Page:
In this study, we monitored the changes in the shape and CMF map of RBCs with respect to varying temperatures at the single-RBC level in a label-free manner. The three-dimensional (3D) images are provided by digital holography (DH) in microscopic configuration. It can record the phase retardation when the coherent light source travels through microscopic objects. Phase retardation is related to two factors, namely, cell thickness and the intracellular refractive index, a property linked to the water and protein content of the cells10. Also, DH provides quantitative phase images (QPIs) at the single-cell level with nanometer accuracy. Since this method records phase changes instead of amplitude, staining by a specific dye is not required. This makes DH a well-suited technique for label-free studying. DH in microscopic configuration has been utilized in studies of various types of cells11,12,13,14,15,16,17,18,19 and also human red blood cells20,21,22,23,24,25,26. Parameters such as RBC volume, surface area, sphericity index, refractive index and RBC membrane fluctuations are essential parameters that can be evaluated using DH.

The main motivation of this study with the previously published works is that unlike the previous work, we are very much interested in the single-RBC level changes. We are able to monitor and track changes very precisely at the single cell level with the digital holography at the microscopic level. QPI is related to two factors of cell thickness and intracellular material of the RBC. Therefore, any changes in either thickness or intracellular during temperature changes can be monitored. We believe that thermal-induced change imbalances equilibrium of the RBC membrane in different ways and it can be monitored by DH.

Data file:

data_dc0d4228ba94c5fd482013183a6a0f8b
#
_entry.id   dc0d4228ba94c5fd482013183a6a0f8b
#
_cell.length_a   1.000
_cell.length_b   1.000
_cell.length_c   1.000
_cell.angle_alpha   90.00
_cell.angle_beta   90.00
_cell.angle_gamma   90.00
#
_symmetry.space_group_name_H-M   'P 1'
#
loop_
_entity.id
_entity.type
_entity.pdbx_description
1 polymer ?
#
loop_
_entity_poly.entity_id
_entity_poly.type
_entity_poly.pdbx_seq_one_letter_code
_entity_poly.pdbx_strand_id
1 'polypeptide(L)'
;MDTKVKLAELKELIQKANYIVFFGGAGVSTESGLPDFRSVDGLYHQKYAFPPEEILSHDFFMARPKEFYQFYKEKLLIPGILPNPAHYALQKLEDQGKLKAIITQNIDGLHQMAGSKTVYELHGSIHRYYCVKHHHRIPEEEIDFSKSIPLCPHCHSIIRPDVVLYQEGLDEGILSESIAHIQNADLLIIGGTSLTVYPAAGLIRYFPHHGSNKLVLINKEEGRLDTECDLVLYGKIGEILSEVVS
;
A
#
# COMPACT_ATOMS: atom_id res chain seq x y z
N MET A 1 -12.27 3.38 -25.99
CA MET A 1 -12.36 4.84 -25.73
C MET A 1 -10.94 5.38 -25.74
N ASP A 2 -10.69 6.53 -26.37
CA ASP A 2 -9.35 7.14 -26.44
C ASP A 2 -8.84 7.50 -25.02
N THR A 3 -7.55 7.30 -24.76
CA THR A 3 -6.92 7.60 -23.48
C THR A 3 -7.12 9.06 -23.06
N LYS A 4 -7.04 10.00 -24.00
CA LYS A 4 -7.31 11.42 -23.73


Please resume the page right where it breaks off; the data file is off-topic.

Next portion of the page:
Label-free digital holographic imaging

The general layout of an off-axis digital holographic microscope (DHM) is presented in Fig. 1. The hologram recording is based on the Mach-Zender interferometer. The coherent laser source is divided into object (O) and reference beams (R) by using a beam splitter (Fig. 1(a)). The object beam illuminates the specimen, and a microscope objective (MO) collects and magnifies the object wave front. The object and reference wave fronts are joined by a beam collector to create the hologram with a small tilt angle between them to provide the “Off-axis” geometry. At the end point, interferograms (Fig. 1(b)) are recorded by a charge-coupled-device (CCD) camera, and the data is transmitted to a personal computer for numerical reconstruction.

Figure 1
figure1

(a) Schematic diagram of a digital holographic in microscopic configuration; inset shows the off-axis configuration, (b) recorded hologram (black bar is 500 µm), and (c) reconstructed phase image (green bar is 10 µm); inset is the single cell 3D representation.

The numerical reconstruction is explained in detail in references27,28. Briefly, the interference between the object wave O and reference wave R constructs the recorded hologram IH by the following equation:

$${I}_{H}={|R|}^{2}+{|O|}^{2}+{R}^{\ast }O+{O}^{\ast }R,$$
(1)

where R* and O* denote the complex conjugates of the reference and object beams, respectively. The small tilt angle between O and R enables us to eliminate the parasitic orders and isolate the real image from twin image and zero-order noise. In order to enable this, an appropriately sized spatial filter is implemented to cover only the bandwidth of the real image. By Fourier transforming the off-axis hologram followed by its multiplication (in frequency-domain) by the filter and applying inverse Fourier transform, only the real image information is preserved by: